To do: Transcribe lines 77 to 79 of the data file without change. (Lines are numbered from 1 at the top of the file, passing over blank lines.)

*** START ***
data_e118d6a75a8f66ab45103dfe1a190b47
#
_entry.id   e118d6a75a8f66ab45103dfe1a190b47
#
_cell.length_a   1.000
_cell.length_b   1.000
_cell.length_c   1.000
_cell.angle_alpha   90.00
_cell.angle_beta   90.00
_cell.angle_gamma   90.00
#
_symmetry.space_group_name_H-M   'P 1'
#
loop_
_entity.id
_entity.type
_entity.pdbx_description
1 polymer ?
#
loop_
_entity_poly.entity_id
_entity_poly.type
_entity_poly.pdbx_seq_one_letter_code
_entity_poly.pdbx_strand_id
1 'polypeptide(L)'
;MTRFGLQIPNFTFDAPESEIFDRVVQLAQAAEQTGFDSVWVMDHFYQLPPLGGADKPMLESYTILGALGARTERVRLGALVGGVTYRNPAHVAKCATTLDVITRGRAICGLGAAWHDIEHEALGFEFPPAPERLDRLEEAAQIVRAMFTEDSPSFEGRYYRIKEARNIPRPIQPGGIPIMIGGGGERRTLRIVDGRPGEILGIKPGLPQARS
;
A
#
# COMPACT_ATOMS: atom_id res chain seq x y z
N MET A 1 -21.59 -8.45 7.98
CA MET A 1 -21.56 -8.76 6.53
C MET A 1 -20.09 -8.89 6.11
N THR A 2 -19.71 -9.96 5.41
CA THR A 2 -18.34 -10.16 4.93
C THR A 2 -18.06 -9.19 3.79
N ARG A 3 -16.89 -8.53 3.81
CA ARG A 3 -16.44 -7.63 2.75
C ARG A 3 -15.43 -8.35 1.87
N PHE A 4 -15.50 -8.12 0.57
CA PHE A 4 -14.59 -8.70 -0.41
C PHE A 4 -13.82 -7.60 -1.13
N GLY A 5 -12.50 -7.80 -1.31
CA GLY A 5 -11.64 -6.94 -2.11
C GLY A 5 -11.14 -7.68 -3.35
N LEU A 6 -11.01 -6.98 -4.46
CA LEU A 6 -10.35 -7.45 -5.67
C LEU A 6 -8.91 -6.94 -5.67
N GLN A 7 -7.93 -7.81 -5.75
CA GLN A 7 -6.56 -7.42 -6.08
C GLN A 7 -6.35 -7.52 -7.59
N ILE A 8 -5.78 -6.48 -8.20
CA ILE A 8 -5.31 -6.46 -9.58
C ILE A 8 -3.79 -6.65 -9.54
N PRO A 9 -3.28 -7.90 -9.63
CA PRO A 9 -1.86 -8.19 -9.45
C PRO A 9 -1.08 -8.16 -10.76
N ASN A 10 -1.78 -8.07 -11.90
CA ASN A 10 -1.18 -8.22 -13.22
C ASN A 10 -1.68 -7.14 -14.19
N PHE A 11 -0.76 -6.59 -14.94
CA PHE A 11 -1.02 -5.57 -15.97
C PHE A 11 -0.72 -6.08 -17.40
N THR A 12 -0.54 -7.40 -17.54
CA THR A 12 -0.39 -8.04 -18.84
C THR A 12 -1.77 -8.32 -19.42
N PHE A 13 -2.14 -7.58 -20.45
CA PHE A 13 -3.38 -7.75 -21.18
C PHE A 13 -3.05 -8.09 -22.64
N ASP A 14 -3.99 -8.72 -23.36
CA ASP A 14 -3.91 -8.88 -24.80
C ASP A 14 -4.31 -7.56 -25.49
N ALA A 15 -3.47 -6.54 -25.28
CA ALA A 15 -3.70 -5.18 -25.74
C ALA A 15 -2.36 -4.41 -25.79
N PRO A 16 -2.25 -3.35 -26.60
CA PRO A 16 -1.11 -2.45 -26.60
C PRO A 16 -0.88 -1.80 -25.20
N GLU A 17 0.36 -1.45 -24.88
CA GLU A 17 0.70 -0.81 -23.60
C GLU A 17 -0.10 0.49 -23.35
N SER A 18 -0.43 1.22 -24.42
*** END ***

CA PRO A 16 -1.11 -2.45 -26.60
C PRO A 16 -0.88 -1.80 -25.20
N GLU A 17 0.36 -1.45 -24.88